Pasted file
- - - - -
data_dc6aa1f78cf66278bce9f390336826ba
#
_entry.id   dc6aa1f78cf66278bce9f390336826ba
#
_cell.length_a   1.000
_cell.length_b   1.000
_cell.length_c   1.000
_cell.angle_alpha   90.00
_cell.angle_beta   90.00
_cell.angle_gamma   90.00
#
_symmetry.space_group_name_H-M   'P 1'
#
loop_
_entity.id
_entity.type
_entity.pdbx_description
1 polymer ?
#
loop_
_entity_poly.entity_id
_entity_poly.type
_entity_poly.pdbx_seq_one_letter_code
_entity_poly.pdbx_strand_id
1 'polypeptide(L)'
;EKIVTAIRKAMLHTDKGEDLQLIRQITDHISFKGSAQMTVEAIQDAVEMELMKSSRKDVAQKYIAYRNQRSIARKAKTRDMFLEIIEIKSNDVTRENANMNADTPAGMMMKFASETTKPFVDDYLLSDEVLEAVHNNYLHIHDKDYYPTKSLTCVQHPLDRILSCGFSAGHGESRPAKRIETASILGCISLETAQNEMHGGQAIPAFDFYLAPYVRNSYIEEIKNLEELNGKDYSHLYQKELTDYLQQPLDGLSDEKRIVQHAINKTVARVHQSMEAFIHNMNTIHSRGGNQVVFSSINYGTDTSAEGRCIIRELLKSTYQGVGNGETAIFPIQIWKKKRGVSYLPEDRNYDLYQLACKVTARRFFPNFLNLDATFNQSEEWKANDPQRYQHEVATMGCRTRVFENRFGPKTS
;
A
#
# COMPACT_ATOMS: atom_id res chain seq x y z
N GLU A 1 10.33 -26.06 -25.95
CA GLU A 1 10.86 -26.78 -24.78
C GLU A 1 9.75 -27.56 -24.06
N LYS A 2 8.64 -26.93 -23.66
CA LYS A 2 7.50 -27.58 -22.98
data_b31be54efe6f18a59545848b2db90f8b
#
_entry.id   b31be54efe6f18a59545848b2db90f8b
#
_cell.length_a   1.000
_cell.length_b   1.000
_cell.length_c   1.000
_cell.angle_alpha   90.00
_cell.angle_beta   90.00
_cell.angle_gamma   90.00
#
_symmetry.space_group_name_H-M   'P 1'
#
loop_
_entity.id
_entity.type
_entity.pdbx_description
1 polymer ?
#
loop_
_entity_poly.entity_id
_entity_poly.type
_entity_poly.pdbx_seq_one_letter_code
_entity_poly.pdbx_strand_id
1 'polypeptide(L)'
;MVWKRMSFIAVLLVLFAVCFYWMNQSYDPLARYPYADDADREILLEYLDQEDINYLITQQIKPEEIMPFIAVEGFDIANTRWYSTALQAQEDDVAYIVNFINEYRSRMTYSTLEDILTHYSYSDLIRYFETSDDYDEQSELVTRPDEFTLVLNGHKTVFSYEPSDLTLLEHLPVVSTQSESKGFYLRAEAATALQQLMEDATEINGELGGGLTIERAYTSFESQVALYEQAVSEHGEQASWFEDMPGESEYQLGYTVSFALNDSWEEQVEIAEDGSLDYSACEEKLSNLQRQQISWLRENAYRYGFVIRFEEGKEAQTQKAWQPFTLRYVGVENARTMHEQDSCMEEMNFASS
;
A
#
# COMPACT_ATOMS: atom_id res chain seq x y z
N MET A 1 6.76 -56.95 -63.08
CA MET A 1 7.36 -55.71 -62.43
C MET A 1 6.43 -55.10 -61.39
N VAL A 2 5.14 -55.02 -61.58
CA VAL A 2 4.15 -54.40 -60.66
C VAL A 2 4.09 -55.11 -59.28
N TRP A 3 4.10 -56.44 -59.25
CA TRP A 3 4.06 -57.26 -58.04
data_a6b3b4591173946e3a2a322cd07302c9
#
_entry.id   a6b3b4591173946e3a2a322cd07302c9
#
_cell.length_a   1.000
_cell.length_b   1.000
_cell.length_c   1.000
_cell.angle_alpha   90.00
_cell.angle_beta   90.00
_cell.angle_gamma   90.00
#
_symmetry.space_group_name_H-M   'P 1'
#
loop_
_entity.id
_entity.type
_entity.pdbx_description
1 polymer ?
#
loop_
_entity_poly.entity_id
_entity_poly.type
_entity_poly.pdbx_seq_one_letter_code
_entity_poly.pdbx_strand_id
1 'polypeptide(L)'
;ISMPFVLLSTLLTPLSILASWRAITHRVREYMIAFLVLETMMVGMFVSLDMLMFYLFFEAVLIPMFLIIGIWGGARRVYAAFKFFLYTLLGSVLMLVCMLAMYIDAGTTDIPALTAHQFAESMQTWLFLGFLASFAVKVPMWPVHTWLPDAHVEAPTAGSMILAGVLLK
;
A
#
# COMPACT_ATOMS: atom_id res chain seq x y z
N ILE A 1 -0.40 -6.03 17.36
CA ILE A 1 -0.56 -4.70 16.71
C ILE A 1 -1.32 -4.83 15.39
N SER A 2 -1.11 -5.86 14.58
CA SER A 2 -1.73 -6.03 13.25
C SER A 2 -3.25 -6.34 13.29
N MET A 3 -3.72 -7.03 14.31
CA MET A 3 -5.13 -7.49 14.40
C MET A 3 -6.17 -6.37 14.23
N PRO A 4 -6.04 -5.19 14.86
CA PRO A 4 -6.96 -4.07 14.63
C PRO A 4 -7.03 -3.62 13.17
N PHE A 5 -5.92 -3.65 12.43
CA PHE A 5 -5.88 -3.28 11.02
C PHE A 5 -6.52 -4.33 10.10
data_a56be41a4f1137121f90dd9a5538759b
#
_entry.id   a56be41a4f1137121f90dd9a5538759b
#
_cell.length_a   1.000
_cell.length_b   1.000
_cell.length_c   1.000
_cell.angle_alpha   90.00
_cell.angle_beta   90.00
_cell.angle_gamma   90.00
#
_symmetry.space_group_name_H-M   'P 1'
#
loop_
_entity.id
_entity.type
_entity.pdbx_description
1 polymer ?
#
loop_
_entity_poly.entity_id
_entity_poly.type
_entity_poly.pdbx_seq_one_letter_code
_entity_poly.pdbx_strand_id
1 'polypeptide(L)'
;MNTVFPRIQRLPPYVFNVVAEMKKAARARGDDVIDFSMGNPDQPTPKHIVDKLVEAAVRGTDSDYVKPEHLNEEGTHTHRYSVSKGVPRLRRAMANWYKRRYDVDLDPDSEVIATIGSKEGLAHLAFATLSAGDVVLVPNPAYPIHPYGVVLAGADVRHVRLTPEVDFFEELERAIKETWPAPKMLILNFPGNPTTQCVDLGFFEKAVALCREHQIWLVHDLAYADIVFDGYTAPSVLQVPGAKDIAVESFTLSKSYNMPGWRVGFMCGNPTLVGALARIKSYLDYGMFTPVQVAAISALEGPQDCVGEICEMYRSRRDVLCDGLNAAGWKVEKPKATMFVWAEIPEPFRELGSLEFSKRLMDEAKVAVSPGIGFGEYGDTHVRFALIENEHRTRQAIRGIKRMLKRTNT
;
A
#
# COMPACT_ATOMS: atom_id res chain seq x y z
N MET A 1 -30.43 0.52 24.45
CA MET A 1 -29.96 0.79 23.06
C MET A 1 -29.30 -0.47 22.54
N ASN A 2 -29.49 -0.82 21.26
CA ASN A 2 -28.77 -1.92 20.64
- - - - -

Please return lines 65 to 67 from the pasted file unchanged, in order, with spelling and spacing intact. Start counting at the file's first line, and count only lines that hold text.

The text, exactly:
# COMPACT_ATOMS: atom_id res chain seq x y z
N MET A 1 6.76 -56.95 -63.08
CA MET A 1 7.36 -55.71 -62.43